I finished reading The Help this afternoon.

I’d had it on my To Be Read shelf for ages, and picked it up a few days ago after seeing a trailer for the movie version.  It’s a terrific book.  It doesn’t need another review.  Read it.

Kathryn Stockett’s The Help is set in the early 1960s.  I remember the time well, but not the place, the Deep South on the cusp of change.  I spent my childhood in the suburbs of Milwaukee, and no one in my family or my neighborhood had full time help, or anyone approaching a maid.  Many families had cleaning ladies, usually once a week.  My mother had Mrs. Morgan, and my memories of her are patchy at best.  She was white, probably German-American, maybe in her fifties.  She seemed old to me back then, but I was under ten.  She didn’t like cats, and the feeling was mutual.  Our cat would disappear every Wednesday morning half an hour before Mrs. Morgan arrived, and reappear half an hour after she left.  We never figured out where she hid.  Mrs. Morgan made terrific grape jam, an art my mother had no desire to learn, so once a year my dad would come home with baskets of fresh grapes and Mrs. Morgan would put up jars and jars of jam, which lasted us for months.

My aunt had a black cleaning lady named Flo, a cheerful heavy-set woman who polished the floors by wrapping her feet in rags and was reputed to eat raw pork chops, something we regarded as beyond the pale.  (I wonder if there has been a recorded case of trichinosis in the U.S. in the last fifty years?  My cousins and I were brought up to believe it was an immediate danger.)  Flo was nice enough to us kids, friendlier than Mrs. Morgan, but that was it.  She was the cleaning lady.  My grandfather would have described her in terms no longer acceptable, but with no malicious intent.  His approach to race relations was Archie Bunker’s:  Those People were not like us, except for the ones he knew personally, who were just fine.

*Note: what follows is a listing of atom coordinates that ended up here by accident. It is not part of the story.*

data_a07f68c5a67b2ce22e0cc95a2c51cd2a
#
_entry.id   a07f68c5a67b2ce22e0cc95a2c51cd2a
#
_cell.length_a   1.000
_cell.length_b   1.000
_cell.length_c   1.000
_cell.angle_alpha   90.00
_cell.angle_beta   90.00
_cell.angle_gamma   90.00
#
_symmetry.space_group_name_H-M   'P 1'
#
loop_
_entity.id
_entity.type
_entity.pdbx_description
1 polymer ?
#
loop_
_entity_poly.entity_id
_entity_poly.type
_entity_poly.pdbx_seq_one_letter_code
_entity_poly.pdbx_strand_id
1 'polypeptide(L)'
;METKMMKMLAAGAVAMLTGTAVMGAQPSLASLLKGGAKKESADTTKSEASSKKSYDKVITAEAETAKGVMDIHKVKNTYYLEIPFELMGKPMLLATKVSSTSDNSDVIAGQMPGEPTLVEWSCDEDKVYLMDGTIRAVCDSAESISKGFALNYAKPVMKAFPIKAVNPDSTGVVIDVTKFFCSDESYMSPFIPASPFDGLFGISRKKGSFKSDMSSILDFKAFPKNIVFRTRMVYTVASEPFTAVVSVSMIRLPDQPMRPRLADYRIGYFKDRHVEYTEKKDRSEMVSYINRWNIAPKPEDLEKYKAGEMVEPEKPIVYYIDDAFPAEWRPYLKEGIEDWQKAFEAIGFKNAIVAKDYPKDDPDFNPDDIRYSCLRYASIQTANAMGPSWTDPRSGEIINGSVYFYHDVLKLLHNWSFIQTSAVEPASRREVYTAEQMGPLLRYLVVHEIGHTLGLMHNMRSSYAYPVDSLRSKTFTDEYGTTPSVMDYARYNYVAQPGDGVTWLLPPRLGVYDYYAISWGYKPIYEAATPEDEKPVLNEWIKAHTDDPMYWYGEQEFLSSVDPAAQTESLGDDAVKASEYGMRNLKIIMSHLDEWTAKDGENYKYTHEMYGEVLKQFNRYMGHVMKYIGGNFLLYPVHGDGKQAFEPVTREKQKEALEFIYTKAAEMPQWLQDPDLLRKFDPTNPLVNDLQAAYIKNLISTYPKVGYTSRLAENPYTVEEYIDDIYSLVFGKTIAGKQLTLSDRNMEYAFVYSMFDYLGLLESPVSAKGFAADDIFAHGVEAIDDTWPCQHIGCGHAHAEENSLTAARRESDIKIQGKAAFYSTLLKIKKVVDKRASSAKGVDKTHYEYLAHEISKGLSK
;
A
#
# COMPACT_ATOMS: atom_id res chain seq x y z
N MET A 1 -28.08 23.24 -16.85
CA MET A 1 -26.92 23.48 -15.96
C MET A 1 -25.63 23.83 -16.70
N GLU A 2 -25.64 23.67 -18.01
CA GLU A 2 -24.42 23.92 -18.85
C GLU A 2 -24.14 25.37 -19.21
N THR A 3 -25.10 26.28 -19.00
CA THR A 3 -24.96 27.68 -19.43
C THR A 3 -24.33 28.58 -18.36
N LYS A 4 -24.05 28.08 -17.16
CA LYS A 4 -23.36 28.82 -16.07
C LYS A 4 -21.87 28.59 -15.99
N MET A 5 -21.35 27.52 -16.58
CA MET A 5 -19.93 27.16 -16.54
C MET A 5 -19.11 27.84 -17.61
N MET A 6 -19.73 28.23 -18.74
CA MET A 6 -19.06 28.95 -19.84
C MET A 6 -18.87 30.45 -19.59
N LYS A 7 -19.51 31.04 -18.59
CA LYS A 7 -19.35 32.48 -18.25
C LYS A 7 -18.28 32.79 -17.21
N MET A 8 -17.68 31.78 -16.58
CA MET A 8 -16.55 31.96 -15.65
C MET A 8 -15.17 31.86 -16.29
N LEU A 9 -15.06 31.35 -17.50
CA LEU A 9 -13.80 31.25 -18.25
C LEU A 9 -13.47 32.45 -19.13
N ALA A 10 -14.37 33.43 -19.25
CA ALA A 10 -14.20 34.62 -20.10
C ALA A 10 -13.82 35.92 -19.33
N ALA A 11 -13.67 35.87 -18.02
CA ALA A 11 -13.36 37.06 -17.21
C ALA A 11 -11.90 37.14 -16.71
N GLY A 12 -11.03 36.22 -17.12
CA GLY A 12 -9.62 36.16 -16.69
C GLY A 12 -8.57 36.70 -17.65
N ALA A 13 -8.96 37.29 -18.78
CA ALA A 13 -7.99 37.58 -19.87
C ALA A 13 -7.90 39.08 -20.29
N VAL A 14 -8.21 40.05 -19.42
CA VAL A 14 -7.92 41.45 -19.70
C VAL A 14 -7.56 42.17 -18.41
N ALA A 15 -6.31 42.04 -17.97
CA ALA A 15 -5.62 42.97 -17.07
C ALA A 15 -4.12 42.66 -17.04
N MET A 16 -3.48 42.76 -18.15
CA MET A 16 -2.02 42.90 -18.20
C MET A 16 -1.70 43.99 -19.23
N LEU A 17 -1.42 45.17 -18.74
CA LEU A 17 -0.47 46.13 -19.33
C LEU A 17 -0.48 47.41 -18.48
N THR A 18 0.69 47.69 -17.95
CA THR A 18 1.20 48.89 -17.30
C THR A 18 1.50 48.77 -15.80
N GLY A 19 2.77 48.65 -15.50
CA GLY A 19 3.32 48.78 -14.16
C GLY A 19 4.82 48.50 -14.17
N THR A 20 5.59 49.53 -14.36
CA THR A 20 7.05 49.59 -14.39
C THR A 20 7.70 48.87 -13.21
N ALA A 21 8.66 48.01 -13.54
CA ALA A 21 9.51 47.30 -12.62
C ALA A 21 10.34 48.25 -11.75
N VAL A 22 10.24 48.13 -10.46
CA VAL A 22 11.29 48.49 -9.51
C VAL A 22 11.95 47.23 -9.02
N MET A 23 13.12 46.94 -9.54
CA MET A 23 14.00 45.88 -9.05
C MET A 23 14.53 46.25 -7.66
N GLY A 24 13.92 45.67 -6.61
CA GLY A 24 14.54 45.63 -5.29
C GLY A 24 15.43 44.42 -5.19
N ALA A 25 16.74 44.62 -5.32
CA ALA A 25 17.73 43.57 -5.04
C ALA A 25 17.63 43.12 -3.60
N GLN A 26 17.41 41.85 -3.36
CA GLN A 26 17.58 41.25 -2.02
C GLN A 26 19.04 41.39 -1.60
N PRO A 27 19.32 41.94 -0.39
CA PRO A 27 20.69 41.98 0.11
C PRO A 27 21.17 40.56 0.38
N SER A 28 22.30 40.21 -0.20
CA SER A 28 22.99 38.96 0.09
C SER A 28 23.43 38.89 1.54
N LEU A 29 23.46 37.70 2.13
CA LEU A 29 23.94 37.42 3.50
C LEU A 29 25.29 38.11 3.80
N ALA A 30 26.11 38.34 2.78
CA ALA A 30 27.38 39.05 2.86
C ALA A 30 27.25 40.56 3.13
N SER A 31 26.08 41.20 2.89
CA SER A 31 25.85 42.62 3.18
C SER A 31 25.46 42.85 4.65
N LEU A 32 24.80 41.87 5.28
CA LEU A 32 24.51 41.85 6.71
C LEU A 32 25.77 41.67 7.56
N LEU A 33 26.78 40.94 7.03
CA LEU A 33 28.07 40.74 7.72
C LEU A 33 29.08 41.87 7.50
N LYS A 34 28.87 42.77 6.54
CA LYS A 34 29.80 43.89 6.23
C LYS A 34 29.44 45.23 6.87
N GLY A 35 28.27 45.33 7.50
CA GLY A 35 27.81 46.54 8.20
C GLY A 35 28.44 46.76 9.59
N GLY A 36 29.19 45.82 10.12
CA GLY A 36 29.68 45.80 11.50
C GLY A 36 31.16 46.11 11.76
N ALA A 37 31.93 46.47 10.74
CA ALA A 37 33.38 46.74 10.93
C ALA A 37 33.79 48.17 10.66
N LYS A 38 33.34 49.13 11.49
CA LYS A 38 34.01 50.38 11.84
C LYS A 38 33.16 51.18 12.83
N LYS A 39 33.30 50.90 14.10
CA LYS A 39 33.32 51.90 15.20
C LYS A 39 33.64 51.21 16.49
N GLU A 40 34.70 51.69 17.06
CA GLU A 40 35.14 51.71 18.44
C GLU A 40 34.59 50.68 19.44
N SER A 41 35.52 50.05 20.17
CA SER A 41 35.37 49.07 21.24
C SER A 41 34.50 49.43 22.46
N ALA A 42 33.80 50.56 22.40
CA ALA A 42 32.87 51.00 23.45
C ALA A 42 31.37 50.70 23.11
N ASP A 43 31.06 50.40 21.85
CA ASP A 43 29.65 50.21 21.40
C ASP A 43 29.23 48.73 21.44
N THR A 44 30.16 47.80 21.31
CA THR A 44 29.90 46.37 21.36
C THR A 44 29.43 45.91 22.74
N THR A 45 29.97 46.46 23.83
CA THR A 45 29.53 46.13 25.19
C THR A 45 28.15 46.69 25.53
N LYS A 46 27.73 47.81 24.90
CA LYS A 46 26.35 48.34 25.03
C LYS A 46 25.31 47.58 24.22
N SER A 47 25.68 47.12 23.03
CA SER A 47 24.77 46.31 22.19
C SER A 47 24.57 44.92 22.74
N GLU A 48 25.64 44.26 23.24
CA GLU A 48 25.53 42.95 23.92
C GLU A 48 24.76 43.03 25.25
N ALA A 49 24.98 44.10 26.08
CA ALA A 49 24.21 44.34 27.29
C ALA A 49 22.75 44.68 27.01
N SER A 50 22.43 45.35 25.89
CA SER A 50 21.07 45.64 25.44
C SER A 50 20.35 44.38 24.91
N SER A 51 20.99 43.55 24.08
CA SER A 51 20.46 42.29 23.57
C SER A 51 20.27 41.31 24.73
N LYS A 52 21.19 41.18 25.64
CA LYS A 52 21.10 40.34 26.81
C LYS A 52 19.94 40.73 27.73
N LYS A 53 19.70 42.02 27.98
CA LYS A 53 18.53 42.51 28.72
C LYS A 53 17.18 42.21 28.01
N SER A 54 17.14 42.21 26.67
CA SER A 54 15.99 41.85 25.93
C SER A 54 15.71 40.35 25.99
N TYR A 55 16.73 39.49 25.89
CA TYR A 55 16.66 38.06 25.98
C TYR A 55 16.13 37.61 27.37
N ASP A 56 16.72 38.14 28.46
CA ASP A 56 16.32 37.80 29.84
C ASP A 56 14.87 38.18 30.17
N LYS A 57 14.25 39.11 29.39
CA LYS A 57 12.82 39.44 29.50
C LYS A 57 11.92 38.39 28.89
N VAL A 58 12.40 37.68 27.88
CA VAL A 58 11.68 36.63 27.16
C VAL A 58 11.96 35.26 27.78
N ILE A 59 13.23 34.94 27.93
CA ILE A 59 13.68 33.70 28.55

When I was ten we moved to the suburbs of Miami, geographically south, culturally not so much.  Miami back then was a place where everyone was from somewhere else, mostly from the north.  Relatively few of the kids I went to school with were born in South Florida; even fewer had parents from the area.  No one had grown up with, been effectively raised by, the Help, as Kathryn Stockett describes.

Yet I remember the news from those years, the deaths of Medgar Evers, JFK, Martin Luther King.  Black churches burned down and blown up.  Freedom marches and race riots.  And the little things:  the bus station where I stopped on the way home from junior high, with its white and colored water fountains and bathrooms marked Men, Women, and Colored.  Things we took for granted back then, things that seem so crude today.

The Help is often very funny, but the undercurrent of casual, unthinking, unconscious cruelty is horrifying in its own quiet way.  I identified with Skeeter, the young white woman who decides to interview maids for a book, at first simply wanting to break into publishing, but then so deeply involved with the real lives of the maids, lives she had hardly suspected existed.  But Aibileen and Minny, the brave and determined women at the heart of the story, will stay with me for a long, long time.